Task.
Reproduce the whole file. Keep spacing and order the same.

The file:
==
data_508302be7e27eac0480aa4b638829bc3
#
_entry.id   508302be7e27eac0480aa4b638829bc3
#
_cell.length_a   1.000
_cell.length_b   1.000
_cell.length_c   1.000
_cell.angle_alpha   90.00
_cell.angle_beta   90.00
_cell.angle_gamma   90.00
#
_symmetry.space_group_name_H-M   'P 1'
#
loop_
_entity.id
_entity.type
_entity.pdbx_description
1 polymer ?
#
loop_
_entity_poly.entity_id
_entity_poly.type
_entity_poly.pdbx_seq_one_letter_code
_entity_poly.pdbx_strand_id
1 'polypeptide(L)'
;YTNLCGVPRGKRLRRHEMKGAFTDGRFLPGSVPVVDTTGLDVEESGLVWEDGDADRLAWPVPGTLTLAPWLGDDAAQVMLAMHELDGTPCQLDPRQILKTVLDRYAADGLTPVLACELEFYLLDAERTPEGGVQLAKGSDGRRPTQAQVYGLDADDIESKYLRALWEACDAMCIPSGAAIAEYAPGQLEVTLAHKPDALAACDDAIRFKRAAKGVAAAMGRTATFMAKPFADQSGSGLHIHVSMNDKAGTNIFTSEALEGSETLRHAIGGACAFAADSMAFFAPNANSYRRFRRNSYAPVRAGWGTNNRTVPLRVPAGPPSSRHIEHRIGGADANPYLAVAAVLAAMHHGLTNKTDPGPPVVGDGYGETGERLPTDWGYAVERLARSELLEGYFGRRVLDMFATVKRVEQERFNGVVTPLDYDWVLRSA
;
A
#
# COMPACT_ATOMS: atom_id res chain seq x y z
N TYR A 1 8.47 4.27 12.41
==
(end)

data_508302be7e27eac0480aa4b638829bc3
#
_entry.id   508302be7e27eac0480aa4b638829bc3
#
_cell.length_a   1.000
_cell.length_b   1.000
_cell.length_c   1.000
_cell.angle_alpha   90.00
_cell.angle_beta   90.00
_cell.angle_gamma   90.00
#
_symmetry.space_group_name_H-M   'P 1'
#
loop_
_entity.id
_entity.type
_entity.pdbx_description
1 polymer ?
#
loop_
_entity_poly.entity_id
_entity_poly.type
_entity_poly.pdbx_seq_one_letter_code
_entity_poly.pdbx_strand_id
1 'polypeptide(L)'
;YTNLCGVPRGKRLRRHEMKGAFTDGRFLPGSVPVVDTTGLDVEESGLVWEDGDADRLAWPVPGTLTLAPWLGDDAAQVMLAMHELDGTPCQLDPRQILKTVLDRYAADGLTPVLACELEFYLLDAERTPEGGVQLAKGSDGRRPTQAQVYGLDADDIESKYLRALWEACDAMCIPSGAAIAEYAPGQLEVTLAHKPDALAACDDAIRFKRAAKGVAAAMGRTATFMAKPFADQSGSGLHIHVSMNDKAGTNIFTSEALEGSETLRHAIGGACAFAADSMAFFAPNANSYRRFRRNSYAPVRAGWGTNNRTVPLRVPAGPPSSRHIEHRIGGADANPYLAVAAVLAAMHHGLTNKTDPGPPVVGDGYGETGERLPTDWGYAVERLARSELLEGYFGRRVLDMFATVKRVEQERFNGVVTPLDYDWVLRSA
;
A
#
# COMPACT_ATOMS: atom_id res chain seq x y z
N TYR A 1 8.47 4.27 12.41